Commercial farmers sell off their livestock as soon as they are no longer productive, but many smallholders don’t have the heart to do that. However, just as most humans start to have trouble with their joints, teeth and digestion as they get older, old animals will have similar problems and owner should do whatever they can to keep them comfortable.
Sheep can live to more than ten years of age cattle to more than 15 and horse swell into their 20s, so it is certainly viable to keep animals to an older age. But, it requires extra planning, preparation and preventive health care.
A common problem among cattle, horses, sheep and goats will be difficulties with their feet. Because they are less active, overgrowth of the horn on their feet can become a problem. Most farm animals need regular foot trimming or rasping and older animals might need it more often. The tools necessary are a pair of hoof clippers, a hoof knife and a rasp but if you are unsure what to do you can call on a farrier or veterinarian for regular pedicures.
Older animals’ feed requirements may change. In older animals, worn down teeth and loose or missing teeth can make grazing difficult. If you notice excess salivation (drooling) or dropping food from the mouth, have a veterinarian examine the animal.
Eventually teeth problems lead to weight loss because the animal can’t bite or chew effectively. Once a cow or sheep starts to lose her incisor teeth, every bite she takes becomes slightly less efficient, meaning it takes more bites to eat the same amount of feed as a younger animal. So, older livestock may need extra feed, particularly when grazing is short.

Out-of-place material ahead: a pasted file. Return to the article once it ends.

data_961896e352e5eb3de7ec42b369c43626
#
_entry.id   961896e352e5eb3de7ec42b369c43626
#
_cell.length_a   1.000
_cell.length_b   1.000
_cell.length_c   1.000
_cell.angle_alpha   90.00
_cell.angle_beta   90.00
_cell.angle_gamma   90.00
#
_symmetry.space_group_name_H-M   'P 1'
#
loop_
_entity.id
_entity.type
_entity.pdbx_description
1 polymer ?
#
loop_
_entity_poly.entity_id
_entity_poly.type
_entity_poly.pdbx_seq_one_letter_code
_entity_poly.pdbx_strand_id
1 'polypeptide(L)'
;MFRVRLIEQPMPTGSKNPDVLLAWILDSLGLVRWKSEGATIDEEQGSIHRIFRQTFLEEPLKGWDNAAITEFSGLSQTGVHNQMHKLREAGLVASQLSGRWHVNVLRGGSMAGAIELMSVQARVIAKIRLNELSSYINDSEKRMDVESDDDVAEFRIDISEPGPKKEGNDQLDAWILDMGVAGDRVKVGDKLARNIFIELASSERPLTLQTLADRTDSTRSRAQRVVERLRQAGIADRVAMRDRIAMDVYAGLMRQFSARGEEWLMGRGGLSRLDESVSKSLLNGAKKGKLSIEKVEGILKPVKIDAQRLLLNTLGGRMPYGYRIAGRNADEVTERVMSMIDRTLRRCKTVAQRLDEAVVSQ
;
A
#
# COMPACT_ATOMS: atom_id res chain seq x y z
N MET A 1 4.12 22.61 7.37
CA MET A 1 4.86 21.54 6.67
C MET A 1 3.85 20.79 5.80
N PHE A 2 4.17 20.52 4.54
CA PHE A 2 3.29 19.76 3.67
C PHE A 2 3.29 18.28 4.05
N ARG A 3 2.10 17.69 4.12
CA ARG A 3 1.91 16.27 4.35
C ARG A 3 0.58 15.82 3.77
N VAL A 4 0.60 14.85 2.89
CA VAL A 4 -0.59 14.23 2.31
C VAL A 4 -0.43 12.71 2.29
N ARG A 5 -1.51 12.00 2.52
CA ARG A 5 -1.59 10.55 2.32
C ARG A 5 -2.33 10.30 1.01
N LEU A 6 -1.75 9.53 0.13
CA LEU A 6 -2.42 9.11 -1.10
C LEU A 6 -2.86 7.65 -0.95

A ruminant’s molar teeth are vital to be able to chew food, so any trouble with these will lead to weight loss.
Among older horses, sharp edges (on the outside of the top cheek teeth and the inside of the bottom cheek teeth) are very common, and can cause ulcers inside the cheeks and on the edges of the tongue.
As a guideline, older horses benefit from dental treatment every year or two. This improves their bite and chewing efficiency by rasping and levelling sharp edges and uneven surfaces on cheek teeth and incisors.
On the other hand, feeding too much can cause other problems. If animals become too fat, excess weight can exacerbate other health issues commonly found in older animals, such as arthritis.
It is a good idea to keep older animals of similar age together, as this can help in the management of feed quality and correct quantity.
They should have sufficient minerals, as deficiencies of magnesium and calcium can cause diseases such as grass tetany or milk fever.
Maintain older animals in a medium condition score — visible hips, with some fat over the sides (hooks and pins), and a visible backbone.
Stiffness is often caused by degenerative changes in and around the joints. Old bulls or rams should always be assessed by a vet to ensure they are fertile and sound before being joined with cows or ewes. It is not uncommon that a male looks sound but, due to arthritis in hip or stifle joints, is unable to mate.
In any species, some mild stiffness can improve with regular mild exercise such as a steady walk each day. It certainly helps if the animal isn’t fat, because excess weight puts more stress on the joints. It helps too if the animal has access to effective shelter from bad weather.
In cold or wet weather, stiff horses can be made more comfortable by keeping them warm with a good waterproof cover. The cover should be checked frequently to make sure it doesn’t leak or cause chafing.
There are anti- inflammatory drugs available for animals, if the stiffness worsens.
Worms in the stomach and intestine can cause problems in older livestock, because older animals are more susceptible to parasites. They may benefit from strategic treatments with anthelmintics.
Older animals are more vulnerable to disease because their immune systems may not be as responsive as when they were in their prime. Bacterial or viral infections can also be a problem, so it is important to maintain their vaccinations.
Sickness in any old animals should be investigated further, as it can be a sign there is a problem in your overall herd or flock.
As a responsible owner, you need to constantly ensure that the animal is comfortable and relatively pain free. At some stage though, you are probably going to have to discuss euthanasia with your vet, who can advise when other treatment options have been exhausted.